Address for Correspondence: Giuseppe Iuliano, Cardio-Thoracic-Vascular Department, University Hospital “San Giovanni di Dio e Ruggi d’Aragona”, Heart Tower – Room 807, Largo Città d’Ippocrate, 84131 Salerno, Italy
Phone: +39 3465335232 E-mail: email@example.com
European Association of Cardiovascular Imaging (EACVI) and European Society of Cardiology (ESC) council of valvular heart disease (VHD) have recently published a position paper on multi-modality imaging (MMI) assessment of native valvular regurgitation (1). The growing availability of devices and therapeutic techniques in recent years has enabled the treatment of increasingly complex valve disease. The opportunity to integrate data from different non-invasive imaging techniques allows a more precise morphologic and functional characterization of the disease and consequently the choice of the most appropriate therapeutic option. The purpose of this EACVI document is to complement the ESC 2021 guidelines on VHD by providing clinical guidance for the evaluation of native valve regurgitation by MMI (2).
General imaging consideration
Whether the role of two-dimensional (2D) and three-dimensional (3D) echocardiography in the evaluation of VHD is firmly established, the role of cardiac magnetic resonance (CMR) in this field has recently started expanding (3-5). Despite suffering from several limitations, including reduced spatial resolution that allows only suboptimal assessment of the valvular and subvalvular apparatus compared with echocardiography, CMR can provide important anatomical and functional data in patients with VHD, including quantitative assessment of valve regurgitation, especially in cases of poor echocardiographic window and/or uncertain diagnosis (6). Of note, CMR is the gold-standard imaging technique for the assessment of cardiac chambers size, thus enabling adequate assessment of adverse remodeling due to chronic severe valvular regurgitation, as well as reverse remodeling following appropriate therapy. In addition, as CMR provides myocardial tissue characterization, it may be useful to detect fibrosis and early myocardial damage in patients with long-standing VHD, as well as to better understand the myocardial pathology underlying functional valve lesions (7-9). Despite recent technical innovations, the role of cardiac computed tomography (CCT) in patients with valve regurgitation remains limited.
Several qualitative, semi-quantitative and quantitative parameters for the estimation of severe aortic regurgitation (AR) have been added to those described in the latest European guidelines on the management of VHD.(2) The visualization of a large region of color flow convergence and the presence of diastolic flow reversal in the abdominal aorta are additional qualitative indices of severe AR. However, as the latter is highly dependent on aortic compliance, its use should be limited in elderly patients. Along with vena contracta (VC) width and pressure half time (PHT), the ratio between jet width (measured immediately below the aortic annulus) and left ventricular outflow tract (LVOT) diameter ≥ 65% and the ratio between the cross-sectional area (CSA) of the jet and the CSA of the LVOT ≥ 60% are semiquantitative parameters for severe AR. Among quantitative parameters, the presence of a regurgitant fraction (RF) [(ratio between regurgitant volume (RV) and left ventricular (LV) stroke volume (SV)] ≥ 50% has been added as criterion suggestive of severe AR at either echocardiographic or CMR evaluation. The phase-contrast direct method is the most validated approach for quantitative assessment of AR using CMR with the advantage of not being affected by coexisting valvular regurgitation lesions.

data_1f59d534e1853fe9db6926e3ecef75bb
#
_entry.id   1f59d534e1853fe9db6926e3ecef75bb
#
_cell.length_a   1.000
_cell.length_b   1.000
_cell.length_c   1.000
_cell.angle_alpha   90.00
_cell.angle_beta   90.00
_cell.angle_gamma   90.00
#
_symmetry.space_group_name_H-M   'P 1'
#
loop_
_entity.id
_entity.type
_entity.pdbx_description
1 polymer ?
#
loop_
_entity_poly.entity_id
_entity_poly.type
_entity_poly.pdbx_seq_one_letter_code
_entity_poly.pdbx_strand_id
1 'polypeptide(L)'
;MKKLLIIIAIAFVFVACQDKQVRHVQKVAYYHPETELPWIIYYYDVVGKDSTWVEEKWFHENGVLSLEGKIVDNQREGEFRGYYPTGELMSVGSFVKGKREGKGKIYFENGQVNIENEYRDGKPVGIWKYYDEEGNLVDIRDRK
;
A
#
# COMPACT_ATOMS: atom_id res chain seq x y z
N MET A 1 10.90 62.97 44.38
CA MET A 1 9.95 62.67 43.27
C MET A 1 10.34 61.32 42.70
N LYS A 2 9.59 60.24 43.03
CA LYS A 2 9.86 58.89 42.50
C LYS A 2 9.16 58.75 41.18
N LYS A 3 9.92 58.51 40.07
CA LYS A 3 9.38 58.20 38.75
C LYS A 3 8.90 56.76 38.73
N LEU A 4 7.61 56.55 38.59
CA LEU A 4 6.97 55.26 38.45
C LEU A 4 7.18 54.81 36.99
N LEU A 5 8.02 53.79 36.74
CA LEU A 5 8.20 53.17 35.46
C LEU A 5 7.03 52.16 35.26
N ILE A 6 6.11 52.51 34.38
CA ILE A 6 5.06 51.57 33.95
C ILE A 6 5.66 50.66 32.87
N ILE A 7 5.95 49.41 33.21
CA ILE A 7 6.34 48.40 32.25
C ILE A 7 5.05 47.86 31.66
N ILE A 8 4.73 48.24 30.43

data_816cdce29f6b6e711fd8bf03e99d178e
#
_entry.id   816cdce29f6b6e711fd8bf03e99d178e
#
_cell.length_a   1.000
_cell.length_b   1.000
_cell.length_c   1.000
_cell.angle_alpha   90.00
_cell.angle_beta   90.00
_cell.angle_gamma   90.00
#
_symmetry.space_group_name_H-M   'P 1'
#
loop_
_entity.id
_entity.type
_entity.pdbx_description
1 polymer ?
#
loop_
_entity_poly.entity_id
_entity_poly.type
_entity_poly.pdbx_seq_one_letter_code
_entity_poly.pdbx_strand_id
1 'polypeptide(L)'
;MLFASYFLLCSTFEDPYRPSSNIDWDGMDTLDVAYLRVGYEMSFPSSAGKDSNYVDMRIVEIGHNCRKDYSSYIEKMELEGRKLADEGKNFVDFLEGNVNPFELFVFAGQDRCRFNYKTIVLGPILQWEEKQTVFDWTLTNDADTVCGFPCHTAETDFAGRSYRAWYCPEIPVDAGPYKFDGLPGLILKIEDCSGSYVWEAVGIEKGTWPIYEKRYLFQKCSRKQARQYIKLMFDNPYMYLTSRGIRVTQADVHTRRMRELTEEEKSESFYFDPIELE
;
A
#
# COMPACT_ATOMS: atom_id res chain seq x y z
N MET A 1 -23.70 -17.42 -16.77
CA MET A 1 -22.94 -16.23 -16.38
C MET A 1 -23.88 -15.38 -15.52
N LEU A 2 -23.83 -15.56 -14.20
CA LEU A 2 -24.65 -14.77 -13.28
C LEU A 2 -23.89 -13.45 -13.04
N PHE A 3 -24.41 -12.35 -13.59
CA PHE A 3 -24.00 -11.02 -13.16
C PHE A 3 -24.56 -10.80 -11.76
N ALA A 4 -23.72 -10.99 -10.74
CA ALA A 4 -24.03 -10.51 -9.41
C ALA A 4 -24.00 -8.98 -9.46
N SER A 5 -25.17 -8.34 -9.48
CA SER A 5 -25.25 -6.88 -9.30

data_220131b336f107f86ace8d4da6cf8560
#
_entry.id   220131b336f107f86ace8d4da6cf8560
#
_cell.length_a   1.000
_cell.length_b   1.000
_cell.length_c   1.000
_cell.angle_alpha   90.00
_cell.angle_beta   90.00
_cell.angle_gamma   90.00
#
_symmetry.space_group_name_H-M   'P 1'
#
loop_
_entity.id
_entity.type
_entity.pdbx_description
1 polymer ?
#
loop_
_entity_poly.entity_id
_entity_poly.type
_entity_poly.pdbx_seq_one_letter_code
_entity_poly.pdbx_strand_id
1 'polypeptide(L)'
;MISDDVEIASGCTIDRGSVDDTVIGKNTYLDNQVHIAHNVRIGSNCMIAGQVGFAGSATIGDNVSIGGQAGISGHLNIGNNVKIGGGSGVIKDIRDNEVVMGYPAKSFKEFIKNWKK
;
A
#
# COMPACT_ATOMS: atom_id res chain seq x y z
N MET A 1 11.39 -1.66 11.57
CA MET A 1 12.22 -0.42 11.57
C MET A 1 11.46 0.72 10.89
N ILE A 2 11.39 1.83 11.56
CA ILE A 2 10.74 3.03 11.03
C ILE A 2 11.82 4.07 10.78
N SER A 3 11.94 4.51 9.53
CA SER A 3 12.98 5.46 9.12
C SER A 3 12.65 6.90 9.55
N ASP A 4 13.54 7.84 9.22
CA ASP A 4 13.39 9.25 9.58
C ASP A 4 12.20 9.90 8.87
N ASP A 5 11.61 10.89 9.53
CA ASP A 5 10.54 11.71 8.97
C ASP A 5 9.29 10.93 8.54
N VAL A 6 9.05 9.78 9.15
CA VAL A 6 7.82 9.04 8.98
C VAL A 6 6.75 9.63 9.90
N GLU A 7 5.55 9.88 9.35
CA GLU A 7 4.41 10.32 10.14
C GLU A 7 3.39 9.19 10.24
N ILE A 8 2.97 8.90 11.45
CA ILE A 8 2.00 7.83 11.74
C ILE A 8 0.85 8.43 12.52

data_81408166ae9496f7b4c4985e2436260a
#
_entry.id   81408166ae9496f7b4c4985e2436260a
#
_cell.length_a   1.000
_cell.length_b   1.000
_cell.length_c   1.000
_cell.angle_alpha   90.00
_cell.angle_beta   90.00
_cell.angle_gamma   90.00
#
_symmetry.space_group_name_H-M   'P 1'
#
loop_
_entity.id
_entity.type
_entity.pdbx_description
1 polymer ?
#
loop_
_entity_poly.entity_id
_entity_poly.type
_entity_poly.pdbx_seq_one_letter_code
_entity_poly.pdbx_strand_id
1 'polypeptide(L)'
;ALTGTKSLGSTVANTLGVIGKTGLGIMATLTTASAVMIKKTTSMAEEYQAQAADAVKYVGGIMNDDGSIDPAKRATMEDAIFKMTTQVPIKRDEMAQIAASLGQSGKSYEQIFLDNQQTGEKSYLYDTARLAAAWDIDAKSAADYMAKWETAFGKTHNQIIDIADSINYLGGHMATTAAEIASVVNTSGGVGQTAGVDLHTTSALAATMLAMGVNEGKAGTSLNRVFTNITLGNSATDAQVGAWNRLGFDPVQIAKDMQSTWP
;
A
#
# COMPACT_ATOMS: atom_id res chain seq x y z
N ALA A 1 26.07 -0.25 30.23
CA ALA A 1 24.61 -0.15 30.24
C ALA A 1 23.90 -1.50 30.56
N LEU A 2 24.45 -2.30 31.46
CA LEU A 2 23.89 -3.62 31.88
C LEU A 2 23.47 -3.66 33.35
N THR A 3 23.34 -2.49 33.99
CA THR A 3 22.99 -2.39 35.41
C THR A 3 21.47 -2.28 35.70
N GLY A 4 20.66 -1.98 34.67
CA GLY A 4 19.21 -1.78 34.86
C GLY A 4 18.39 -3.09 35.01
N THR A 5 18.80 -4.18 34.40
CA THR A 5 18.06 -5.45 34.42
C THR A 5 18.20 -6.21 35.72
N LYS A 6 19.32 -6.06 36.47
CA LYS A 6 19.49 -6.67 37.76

MMI assessment of severe AR
Echocardiographic assessment of AR should include 2D and 3D data regarding LV size and function, LVOT, annulus, aortic valve, aortic root and Doppler measurements of regurgitation severity. CMR may provide useful additional information about the mechanism of AR, the presence of fibrosis and the size of the aorta and represents the second-line imaging modality of choice in case of inconclusive or unexhaustive echocardiographic study. CCT scan is rarely performed in clinical practice in this setting, but it may be useful in case of preprocedural intervention planning (aortic size, calcifications, coronary artery disease).
No additional parameters were added about the grading of mitral regurgitation (MR). Stress echocardiography may be useful in case of discordance between symptoms and grade of regurgitation, being able to assess changes in MR severity, LV filling pressure, and systolic pulmonary artery pressure (sPAP) during and at peak exercise. Additionally, it can play a role in the prognostic stratification of such patients. In degenerative MR, the increase in regurgitation severity ≥ 1 grade, dynamic pulmonary hypertension (sPAP ≥ 60mmHg), the absence of contractile reserve (< 5% increase in LV ejection fraction or < 2% increment in global longitudinal strain) and reduced right ventricular contractile recruitment (quantified by tricuspid annular plane systolic excursion <18 mm) are suggestive of poor prognosis. On the other hand, among patients with functional MR, the increasing MR severity [effective regurgitant orifice area (EROA) ≥ 13 mm2] and the presence of dynamic sPAP ≥ 60 mmHg at stress echocardiography predicts worse prognosis.